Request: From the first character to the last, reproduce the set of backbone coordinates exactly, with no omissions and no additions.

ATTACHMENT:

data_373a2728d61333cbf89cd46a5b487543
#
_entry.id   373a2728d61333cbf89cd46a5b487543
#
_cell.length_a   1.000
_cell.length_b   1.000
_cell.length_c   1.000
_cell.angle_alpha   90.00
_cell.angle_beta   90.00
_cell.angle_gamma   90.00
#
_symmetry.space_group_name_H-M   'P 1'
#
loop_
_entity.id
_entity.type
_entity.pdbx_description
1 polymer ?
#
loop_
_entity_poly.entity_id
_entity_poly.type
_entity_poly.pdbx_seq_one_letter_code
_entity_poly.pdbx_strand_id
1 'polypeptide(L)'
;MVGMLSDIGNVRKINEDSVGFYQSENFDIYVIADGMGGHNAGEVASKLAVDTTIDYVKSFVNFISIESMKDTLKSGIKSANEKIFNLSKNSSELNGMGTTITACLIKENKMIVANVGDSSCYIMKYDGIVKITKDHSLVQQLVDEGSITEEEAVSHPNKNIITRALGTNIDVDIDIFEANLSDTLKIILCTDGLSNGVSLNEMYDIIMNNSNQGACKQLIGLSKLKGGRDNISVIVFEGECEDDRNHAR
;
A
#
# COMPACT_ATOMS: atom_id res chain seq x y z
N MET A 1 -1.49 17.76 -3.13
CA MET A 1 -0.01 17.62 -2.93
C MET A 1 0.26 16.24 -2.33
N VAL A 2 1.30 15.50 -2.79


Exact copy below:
data_373a2728d61333cbf89cd46a5b487543
#
_entry.id   373a2728d61333cbf89cd46a5b487543
#
_cell.length_a   1.000
_cell.length_b   1.000
_cell.length_c   1.000
_cell.angle_alpha   90.00
_cell.angle_beta   90.00
_cell.angle_gamma   90.00
#
_symmetry.space_group_name_H-M   'P 1'
#
loop_
_entity.id
_entity.type
_entity.pdbx_description
1 polymer ?
#
loop_
_entity_poly.entity_id
_entity_poly.type
_entity_poly.pdbx_seq_one_letter_code
_entity_poly.pdbx_strand_id
1 'polypeptide(L)'
;MVGMLSDIGNVRKINEDSVGFYQSENFDIYVIADGMGGHNAGEVASKLAVDTTIDYVKSFVNFISIESMKDTLKSGIKSANEKIFNLSKNSSELNGMGTTITACLIKENKMIVANVGDSSCYIMKYDGIVKITKDHSLVQQLVDEGSITEEEAVSHPNKNIITRALGTNIDVDIDIFEANLSDTLKIILCTDGLSNGVSLNEMYDIIMNNSNQGACKQLIGLSKLKGGRDNISVIVFEGECEDDRNHAR
;
A
#
# COMPACT_ATOMS: atom_id res chain seq x y z
N MET A 1 -1.49 17.76 -3.13
CA MET A 1 -0.01 17.62 -2.93
C MET A 1 0.26 16.24 -2.33
N VAL A 2 1.30 15.50 -2.79